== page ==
MySQL Workbench is a great tool when someone asks you to look at their schemas. It is hard to get the over-all view of data that you are not familiar with and this is a great aid for this situations. You an reverse engineer the database, make changes, and then roll them out but this blog is about creating the model only. The examples you see in this blog were made with MySQL Workbench 6.12, which is in beta. Beta means we want to you test the heck out of it and let us know how you broke it so we can make it better.
Click on the circled greater than sign next to model to begin.
We want to create a model using an existing database
Next we set up the connection to the server
Next we set up the connection to the server. Workbench will make the connection to the server and fetch a list of schemas. The schemas you will see depend on your privileges and I am willing to bet 99% of t hose reading this will be root anyway.
Pick the schema to use for the model
Here we will use the good ol’ World database that has been used in MySQL documentation, classes, and examples ad nauseum. The World schema bundled with the Windows install is the MyISAM version and I recommend loading the InnoDB version (Download at the link above, save to your disk, unzip data, and use Workbench to read the SQL file in a Query window) or you will not get the to see in person the results seen in the next picture (there are DROP TABLE IF EXISTS lines for the table creation so you do not have to drop the tables by hand).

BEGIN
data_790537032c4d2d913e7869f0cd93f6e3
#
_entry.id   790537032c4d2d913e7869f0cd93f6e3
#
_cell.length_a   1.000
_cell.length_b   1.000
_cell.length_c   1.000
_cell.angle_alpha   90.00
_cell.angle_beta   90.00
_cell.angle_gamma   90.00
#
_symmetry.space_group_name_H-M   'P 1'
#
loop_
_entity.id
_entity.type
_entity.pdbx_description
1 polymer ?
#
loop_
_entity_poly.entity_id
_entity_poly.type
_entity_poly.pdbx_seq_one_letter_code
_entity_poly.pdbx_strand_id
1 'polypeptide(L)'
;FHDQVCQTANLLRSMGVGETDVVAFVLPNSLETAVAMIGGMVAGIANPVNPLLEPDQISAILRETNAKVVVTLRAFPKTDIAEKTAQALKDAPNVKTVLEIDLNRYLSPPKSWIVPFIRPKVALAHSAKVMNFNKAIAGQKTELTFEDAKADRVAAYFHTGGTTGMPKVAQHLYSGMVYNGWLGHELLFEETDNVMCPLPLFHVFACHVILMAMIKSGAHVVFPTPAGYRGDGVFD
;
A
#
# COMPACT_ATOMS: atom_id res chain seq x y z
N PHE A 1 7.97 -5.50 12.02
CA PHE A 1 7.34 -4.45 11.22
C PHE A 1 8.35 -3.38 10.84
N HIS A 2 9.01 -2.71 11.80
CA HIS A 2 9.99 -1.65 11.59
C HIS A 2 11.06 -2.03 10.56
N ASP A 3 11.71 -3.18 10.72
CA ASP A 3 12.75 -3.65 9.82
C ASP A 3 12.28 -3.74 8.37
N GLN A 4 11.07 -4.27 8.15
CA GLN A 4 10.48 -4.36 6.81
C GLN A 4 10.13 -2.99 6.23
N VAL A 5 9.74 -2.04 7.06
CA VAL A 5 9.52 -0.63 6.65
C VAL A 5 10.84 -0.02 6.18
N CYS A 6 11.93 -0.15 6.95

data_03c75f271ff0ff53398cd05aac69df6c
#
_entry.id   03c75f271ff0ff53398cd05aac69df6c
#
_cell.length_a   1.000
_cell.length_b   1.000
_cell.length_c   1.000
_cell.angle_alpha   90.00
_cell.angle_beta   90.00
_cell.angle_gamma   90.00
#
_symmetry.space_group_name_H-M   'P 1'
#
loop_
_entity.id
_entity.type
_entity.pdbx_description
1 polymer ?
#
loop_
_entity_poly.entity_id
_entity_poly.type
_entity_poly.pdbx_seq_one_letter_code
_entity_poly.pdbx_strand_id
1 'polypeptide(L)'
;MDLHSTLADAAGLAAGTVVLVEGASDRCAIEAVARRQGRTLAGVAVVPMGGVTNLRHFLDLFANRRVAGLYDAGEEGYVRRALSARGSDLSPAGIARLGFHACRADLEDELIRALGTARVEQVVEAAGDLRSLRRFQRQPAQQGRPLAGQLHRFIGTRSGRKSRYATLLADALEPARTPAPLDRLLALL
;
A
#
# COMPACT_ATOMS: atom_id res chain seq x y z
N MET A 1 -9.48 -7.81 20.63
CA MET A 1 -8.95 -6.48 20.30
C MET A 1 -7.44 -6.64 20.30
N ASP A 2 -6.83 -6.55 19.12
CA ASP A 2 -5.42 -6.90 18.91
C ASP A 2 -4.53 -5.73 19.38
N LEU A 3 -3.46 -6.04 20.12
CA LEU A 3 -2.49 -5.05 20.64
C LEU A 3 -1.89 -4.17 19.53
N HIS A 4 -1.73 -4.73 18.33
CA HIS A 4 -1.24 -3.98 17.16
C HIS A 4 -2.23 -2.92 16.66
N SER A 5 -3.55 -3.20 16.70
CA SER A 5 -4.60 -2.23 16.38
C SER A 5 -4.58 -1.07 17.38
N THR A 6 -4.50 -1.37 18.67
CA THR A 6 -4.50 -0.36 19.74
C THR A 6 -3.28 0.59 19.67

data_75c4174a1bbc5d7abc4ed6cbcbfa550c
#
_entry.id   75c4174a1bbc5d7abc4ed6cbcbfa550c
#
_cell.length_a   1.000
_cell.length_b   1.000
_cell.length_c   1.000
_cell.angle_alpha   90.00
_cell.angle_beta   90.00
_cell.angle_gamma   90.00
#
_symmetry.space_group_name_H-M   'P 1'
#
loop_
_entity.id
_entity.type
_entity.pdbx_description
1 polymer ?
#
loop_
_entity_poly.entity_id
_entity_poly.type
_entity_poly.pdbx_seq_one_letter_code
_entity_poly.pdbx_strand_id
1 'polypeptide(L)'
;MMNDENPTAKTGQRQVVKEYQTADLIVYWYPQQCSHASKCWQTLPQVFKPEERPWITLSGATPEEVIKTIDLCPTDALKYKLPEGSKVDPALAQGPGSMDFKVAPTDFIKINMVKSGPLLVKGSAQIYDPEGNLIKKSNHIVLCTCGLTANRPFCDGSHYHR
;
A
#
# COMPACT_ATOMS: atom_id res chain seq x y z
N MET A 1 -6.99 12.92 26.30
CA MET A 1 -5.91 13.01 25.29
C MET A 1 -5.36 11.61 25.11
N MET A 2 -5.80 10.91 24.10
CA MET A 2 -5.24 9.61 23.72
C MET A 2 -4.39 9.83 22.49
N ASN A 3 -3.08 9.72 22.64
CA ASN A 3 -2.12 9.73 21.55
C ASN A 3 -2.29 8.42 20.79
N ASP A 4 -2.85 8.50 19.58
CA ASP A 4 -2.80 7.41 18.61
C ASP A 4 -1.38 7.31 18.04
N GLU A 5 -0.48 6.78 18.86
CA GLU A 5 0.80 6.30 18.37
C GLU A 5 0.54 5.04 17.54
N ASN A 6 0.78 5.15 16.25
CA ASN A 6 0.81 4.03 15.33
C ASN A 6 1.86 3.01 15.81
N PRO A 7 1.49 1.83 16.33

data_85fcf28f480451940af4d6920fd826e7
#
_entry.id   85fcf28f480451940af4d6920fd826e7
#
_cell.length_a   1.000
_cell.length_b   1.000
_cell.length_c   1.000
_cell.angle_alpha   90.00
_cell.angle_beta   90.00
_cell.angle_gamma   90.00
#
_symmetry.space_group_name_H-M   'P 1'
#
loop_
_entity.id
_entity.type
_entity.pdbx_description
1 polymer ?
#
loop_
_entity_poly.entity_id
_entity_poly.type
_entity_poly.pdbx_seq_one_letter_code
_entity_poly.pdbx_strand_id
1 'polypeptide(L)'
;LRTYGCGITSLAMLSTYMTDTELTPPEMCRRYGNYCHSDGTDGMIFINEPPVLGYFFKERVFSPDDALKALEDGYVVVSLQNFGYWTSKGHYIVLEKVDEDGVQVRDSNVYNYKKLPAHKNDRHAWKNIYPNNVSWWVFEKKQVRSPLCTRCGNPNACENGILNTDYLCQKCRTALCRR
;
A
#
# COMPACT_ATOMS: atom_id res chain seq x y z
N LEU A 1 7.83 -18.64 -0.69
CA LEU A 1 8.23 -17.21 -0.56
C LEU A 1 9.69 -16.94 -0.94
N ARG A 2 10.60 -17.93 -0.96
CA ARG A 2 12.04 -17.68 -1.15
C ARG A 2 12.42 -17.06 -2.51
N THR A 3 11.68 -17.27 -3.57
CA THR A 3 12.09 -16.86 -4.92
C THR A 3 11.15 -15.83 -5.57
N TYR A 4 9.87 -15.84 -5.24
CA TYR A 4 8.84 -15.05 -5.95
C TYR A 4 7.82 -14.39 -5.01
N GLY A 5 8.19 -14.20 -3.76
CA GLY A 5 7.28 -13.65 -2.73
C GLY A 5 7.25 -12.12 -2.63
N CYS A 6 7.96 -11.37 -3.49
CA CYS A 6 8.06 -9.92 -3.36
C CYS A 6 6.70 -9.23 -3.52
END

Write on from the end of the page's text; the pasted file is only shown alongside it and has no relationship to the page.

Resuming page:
And here are the three tables in the World Database, note the foreign keys
And there is the model! You can drag and drop the various tables to arrange them to your liking. Note that mousing over the foreign key links shows the relationship between tables. Clicking on a column name will tell you the definition of the column. There is even an index arrow to click to show the carious indexes. Pretty slick for a free piece of software! Click om the table name and you see the columns and the foreign keys. So if you have never seen a schema before, you now have a wonderful (printable) diagram of the tables and their interrelations. My learning style is osmosis (or banging it through my thick skull) and having a graphical representation to reference helps me greatly.
The Sakila Schema
Things can get visually busy as you can see with the nearby representation of the Sakila database but Workbench lets you zoom-in, zoom-out and see sections as you desire.
Don’t like the ‘chicken foot’ or need UML, you can change the model relationship model from a pull down. There are enough options here of value that you really do need an afternoon to explore them all.
So please download MySQL Workbench 6.1.2 (and MySQL 5.7 while you are at it) and give it a try. Our developers await you feedback!